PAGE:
Comment by Clark — 1 August 2012 @ 9:42 am

  4. I dig it. I get a small sense that this could be like measuring the quality of symphony by the note or the instrument, but I think there’s definitely value in consistent assessment of quality. It could at least get us to collectively examine the turds by the same standard. We’re notoriously poor at accurately evaluating our own work in this field. Anything that gets folks to reflect and improve is a welcome addition:)

    Maybe a rubric for evaluating quality facets across varied categories? Major categories might include overall execution, technical, instructional, and communication… For example, under instructional – something like methods and strategy, focus and relevance, clear connection to business outcomes, clear connection to audience.

    I think there’s value in having a consistent measurement device, maybe even a grading mark or seal.

    Comment by Steve — 1 August 2012 @ 11:41 am

  5. Really great post and to the point. One of the issues I see is less about a good ID designing effective instruction and more about the wrong person being in the role of either designing the instruction or being a decider in how it’s designed and implemented. I’ve consulted and worked in large and small environments where I too often see this. I also think the broad dissemination of “rapid” tools and processes has diminished the ability for due diligence in analyzing what the needed intervention is to appropriately affect the situation. We’re always in a hurry it seems to produce “something” that can be checked off a list. However, when the stars align, and you have the right person in the right place trying to do the right thing, it sometimes is an effort to navigate the waters of corporate chaos to uncover the true “reason” for the intervention. My mantra is less is more, and too many times I’m asked to create more without the proper foundation. I know it sounds tired, but some of us in the corporate space need to grab our pitchforks and march on the C-suite and argue and fight to be heard — we are here to support performance — get out of way and let those of us that know what we’re doing just do it. And if you have on staff those that don’t know or are making wrong decisions — get rid of them.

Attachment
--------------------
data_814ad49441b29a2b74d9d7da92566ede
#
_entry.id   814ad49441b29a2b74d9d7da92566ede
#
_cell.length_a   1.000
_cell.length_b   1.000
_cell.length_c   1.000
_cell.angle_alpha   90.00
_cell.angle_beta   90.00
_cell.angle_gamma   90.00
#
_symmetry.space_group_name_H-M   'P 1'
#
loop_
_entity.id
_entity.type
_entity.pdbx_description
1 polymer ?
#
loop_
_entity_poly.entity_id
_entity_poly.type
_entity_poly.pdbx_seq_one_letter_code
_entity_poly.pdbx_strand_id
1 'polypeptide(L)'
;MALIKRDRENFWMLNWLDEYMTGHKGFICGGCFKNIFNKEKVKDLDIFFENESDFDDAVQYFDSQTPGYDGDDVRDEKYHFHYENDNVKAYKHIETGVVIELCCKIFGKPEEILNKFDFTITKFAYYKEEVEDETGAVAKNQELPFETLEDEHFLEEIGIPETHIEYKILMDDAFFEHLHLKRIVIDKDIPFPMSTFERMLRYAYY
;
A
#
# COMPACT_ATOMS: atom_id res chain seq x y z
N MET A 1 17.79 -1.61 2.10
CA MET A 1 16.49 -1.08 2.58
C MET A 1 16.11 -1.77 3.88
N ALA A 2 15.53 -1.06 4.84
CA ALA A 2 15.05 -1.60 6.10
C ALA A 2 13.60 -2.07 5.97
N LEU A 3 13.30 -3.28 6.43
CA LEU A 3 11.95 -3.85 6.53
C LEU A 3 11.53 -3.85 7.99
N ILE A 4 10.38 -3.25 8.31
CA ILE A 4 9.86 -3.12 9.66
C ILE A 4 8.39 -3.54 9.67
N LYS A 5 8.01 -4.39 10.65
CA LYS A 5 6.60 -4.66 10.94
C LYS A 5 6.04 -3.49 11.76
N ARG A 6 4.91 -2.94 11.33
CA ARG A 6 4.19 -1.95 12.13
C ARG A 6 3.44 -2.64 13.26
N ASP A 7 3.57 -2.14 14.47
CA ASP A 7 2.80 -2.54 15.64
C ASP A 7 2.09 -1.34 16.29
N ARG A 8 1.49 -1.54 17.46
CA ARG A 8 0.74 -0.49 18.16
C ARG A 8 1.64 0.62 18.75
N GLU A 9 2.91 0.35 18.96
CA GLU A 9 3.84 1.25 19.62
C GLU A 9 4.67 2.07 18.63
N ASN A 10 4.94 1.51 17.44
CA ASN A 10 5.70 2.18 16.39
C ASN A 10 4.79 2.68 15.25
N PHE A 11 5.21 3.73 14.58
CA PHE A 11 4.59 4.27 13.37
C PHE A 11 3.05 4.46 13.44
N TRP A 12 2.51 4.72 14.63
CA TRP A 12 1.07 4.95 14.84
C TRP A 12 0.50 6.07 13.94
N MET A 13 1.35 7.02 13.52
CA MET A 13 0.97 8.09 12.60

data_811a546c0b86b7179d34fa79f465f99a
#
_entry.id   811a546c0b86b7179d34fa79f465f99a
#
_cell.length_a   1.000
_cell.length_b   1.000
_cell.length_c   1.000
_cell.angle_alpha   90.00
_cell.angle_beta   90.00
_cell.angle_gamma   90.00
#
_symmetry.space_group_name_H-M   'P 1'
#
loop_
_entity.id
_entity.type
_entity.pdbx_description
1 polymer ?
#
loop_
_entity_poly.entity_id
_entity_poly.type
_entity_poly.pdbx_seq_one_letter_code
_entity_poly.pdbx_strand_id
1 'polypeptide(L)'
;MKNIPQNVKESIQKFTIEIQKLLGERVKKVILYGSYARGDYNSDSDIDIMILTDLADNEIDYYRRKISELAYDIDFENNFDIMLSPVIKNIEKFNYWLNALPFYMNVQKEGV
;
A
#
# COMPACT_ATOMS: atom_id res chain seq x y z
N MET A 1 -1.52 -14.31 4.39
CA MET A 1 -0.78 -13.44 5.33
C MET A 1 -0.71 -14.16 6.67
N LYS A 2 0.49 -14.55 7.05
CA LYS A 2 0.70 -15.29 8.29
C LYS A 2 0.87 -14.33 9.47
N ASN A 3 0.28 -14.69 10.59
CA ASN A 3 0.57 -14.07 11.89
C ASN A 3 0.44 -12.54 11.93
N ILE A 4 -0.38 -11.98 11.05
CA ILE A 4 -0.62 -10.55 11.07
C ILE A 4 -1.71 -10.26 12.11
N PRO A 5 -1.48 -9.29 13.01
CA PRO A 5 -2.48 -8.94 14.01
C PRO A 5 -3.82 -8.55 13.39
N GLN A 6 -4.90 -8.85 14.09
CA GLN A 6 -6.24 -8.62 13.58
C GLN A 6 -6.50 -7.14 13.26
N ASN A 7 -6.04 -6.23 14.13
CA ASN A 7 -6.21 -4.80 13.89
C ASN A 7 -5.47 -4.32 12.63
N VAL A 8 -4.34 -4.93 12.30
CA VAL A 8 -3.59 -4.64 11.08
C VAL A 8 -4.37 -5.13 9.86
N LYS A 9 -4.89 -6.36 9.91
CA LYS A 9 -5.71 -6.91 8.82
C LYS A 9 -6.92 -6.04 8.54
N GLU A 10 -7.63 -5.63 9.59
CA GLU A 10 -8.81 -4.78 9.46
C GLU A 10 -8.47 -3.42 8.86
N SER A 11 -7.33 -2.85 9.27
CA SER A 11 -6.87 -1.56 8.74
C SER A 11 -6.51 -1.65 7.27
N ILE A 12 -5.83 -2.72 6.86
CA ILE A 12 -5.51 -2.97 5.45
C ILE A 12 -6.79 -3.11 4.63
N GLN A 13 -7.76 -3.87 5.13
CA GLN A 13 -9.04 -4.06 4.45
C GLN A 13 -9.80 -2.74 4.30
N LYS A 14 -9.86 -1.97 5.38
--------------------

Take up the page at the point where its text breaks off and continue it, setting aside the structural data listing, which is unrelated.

Comment by Brandon Carson — 2 August 2012 @ 10:10 am

  6. Steve, I’m largely focused on getting the design right (“if you get the design right, lots of ways to implement it, if you don’t get the design right, it doesn’t matter how you implement it” is one of my mantras), so that’s the core focus of a checklist I’d be concerned about, but broader rubrics would likely be useful as well. Just reading an article about how a well-regarded piece of educational software, upon testing, was found to be riddled with serious usability issues (!). I used to write articles talking about how ed tech could benefit from the usability field, and I suspect we’re still not doing basic usability testing!

    Brandon, I’d agree that many people are responsible for designing without having the necessary background, and that folks are more concerned about costs than about effectiveness. The amount of money that I reckon is wasted on ‘spray and pray’ (aka ‘show up and throw up’), whether training or elearning, is mind-boggling. And a lot of us keep railing about it, to little change that I can see. Sigh.

    Comment by Clark — 3 August 2012 @ 9:01 am

  7. Gotcha. I do consider design in those three categories:

    – Instructional – this is the instruction specific dimensions including: Is a performance requirement defined? Are specific tasks clearly mapped to the performance requirement? Are skills and subtasks (overt and covert) identified? Are practice opportunities highlighted? Are measurement opportunities highlighted? (http://androidgogy.com/?attachment_id=602 << graphic from a presentation last year)
    – Technical – this includes dimensions like technology selection, integration design, etc.
    – Communication – this includes dimensions like visual design, theme selection / consistency, written copy, etc.

    Part of the problem with many products is that folks try to "all-in-one" in areas where they might be weakest. For our contract product evaluations, we broke things down this way. We still see weaknesses in some areas come across when the eval rubric is exposed ahead of time. I'm convinced breaking down into verticals is a good way to approach this type of evaluation:)

    Comment by Steve — 4 August 2012 @ 4:17 pm

  8. [...] I’ve been thinking about this post for bit. Clark Quinn has been thinking along similar lines at Learnlets (http://blog.learnlets.com/?p=2822). [...]

    Pingback by The Case for a Clear Lexicon. Part 1: Orientations | androidgogy — 4 September 2012 @ 8:16 pm